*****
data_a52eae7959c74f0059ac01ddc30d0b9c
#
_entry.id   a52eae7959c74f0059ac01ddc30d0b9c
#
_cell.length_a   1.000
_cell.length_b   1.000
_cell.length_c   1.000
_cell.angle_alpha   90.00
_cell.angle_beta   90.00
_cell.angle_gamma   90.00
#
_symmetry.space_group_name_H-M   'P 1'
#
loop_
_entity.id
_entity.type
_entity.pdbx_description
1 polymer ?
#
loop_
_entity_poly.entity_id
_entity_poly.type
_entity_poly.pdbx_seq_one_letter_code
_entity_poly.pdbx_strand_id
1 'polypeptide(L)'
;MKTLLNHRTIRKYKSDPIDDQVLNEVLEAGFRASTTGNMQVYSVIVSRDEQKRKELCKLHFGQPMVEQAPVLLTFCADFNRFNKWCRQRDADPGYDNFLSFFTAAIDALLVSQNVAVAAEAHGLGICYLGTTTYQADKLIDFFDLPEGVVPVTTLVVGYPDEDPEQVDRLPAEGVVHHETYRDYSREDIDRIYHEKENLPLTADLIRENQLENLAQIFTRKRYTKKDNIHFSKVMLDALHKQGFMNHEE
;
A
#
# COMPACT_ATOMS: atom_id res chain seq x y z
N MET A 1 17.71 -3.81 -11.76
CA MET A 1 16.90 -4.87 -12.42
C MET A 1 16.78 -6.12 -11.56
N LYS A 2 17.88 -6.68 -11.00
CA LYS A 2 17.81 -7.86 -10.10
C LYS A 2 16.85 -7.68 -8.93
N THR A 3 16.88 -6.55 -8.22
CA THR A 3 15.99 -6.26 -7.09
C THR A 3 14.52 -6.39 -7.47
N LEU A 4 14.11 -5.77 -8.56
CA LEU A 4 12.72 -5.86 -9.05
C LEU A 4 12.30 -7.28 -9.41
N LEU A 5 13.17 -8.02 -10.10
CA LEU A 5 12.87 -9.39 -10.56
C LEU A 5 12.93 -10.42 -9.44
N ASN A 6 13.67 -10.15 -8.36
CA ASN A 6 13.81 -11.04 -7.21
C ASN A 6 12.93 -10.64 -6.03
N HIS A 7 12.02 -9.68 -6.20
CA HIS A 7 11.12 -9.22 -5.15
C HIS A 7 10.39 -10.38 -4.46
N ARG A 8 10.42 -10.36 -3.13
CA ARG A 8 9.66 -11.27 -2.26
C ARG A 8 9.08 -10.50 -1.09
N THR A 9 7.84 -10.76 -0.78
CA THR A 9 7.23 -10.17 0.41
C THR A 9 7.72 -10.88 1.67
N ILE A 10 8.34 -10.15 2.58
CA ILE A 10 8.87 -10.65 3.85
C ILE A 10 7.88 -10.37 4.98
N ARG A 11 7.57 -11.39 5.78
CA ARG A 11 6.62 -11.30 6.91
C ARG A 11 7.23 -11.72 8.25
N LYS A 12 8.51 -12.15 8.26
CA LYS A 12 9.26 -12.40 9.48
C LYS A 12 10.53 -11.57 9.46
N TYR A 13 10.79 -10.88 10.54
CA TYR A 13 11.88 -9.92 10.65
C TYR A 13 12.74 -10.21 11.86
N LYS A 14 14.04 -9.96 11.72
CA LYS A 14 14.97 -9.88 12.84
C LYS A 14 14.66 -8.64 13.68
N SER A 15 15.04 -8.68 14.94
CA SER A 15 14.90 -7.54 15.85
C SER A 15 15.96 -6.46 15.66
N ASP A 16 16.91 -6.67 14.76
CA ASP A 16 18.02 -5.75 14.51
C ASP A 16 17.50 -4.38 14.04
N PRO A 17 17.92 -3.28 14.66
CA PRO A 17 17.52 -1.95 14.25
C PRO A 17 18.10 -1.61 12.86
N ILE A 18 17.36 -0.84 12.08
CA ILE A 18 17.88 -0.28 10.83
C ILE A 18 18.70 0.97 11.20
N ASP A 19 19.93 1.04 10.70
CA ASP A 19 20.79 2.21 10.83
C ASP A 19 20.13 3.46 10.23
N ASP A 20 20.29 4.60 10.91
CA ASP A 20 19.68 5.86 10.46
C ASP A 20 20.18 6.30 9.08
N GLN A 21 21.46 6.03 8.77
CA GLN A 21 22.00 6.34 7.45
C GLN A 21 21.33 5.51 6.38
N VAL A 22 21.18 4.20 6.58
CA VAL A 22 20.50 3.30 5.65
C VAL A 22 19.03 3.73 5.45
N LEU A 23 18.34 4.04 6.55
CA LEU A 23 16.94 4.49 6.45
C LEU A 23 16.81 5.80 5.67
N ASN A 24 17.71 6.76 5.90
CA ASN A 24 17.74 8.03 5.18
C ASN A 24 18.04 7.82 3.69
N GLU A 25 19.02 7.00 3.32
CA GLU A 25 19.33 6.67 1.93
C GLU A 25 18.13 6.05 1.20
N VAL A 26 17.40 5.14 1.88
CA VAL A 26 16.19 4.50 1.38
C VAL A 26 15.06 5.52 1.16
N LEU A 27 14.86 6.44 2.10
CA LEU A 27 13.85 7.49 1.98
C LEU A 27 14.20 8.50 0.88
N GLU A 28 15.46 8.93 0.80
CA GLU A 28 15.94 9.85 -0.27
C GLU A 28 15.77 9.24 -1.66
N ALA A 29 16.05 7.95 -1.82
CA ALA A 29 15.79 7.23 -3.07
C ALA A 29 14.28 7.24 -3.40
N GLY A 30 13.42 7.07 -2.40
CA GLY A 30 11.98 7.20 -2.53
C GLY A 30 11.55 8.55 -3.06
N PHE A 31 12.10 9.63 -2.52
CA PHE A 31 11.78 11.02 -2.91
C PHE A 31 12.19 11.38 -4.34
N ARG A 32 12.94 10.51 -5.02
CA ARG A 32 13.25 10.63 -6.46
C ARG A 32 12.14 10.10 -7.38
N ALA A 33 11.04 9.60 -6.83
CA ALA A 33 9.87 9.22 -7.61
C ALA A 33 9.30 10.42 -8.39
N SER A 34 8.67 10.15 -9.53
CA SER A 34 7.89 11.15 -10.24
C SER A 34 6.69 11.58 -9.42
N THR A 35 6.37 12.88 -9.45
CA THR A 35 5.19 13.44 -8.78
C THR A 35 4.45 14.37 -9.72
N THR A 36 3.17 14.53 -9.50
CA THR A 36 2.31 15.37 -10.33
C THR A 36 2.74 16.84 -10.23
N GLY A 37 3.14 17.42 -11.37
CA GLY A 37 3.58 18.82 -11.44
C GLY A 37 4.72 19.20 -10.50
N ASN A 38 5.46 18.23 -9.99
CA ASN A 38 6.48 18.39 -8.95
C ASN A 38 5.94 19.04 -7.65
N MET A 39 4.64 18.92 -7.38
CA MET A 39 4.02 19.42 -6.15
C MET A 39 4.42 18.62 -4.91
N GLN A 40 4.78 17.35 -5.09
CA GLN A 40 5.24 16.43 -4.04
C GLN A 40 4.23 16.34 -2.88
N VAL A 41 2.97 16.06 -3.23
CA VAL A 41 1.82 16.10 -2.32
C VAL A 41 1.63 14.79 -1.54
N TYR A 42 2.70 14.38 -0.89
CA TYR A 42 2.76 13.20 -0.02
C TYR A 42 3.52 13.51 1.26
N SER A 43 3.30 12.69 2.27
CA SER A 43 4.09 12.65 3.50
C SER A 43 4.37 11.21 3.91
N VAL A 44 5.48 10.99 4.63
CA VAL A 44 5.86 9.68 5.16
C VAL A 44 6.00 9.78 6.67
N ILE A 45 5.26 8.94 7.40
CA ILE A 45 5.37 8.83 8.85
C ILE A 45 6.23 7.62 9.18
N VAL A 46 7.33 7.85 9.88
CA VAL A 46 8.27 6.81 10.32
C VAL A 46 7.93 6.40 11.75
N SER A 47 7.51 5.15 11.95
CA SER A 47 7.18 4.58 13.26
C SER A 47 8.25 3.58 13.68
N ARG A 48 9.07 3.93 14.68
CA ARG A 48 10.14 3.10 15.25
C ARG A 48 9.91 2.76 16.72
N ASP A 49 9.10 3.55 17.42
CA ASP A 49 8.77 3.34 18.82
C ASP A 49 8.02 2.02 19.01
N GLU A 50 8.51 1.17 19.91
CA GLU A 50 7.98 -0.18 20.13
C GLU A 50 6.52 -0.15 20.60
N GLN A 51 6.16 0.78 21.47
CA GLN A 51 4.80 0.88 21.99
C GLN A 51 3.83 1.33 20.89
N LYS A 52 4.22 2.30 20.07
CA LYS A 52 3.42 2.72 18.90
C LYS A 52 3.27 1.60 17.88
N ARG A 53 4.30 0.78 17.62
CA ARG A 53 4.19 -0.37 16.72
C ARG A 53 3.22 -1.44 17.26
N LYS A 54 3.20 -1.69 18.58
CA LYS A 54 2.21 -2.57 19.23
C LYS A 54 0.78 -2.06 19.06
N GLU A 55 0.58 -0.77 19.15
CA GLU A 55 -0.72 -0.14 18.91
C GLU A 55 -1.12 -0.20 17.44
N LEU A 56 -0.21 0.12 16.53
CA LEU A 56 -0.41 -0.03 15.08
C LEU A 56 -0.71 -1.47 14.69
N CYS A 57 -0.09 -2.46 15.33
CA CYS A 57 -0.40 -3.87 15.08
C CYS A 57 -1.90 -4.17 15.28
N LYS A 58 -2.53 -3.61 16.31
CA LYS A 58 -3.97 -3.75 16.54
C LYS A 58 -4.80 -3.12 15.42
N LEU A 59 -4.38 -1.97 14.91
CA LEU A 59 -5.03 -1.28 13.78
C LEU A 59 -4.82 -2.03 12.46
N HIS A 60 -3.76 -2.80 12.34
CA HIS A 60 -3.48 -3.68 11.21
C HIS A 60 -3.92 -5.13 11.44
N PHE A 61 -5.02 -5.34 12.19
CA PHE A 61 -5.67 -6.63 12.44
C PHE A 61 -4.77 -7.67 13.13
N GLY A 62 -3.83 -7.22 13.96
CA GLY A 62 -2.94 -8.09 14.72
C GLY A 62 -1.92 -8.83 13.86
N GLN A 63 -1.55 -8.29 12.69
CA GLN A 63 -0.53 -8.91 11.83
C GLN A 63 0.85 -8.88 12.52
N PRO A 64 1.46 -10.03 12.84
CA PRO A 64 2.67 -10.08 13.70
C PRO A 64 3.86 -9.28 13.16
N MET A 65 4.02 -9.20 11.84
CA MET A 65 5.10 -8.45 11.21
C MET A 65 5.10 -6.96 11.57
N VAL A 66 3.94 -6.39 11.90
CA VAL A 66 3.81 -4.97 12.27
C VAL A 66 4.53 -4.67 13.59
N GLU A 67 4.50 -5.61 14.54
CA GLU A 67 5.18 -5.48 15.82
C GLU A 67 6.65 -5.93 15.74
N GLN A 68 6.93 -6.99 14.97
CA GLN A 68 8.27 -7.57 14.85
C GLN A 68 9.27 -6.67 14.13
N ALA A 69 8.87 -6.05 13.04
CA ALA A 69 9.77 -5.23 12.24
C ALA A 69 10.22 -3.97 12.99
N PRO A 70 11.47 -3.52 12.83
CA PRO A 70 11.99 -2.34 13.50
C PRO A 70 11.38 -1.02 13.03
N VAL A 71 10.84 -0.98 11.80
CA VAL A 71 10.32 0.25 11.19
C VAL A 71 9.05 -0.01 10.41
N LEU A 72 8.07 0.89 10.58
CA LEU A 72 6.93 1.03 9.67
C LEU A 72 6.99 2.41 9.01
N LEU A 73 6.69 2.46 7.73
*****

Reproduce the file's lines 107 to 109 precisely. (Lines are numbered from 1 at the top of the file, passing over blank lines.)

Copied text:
CA VAL A 26 16.19 4.50 1.38
C VAL A 26 15.06 5.52 1.16
N LEU A 27 14.86 6.44 2.10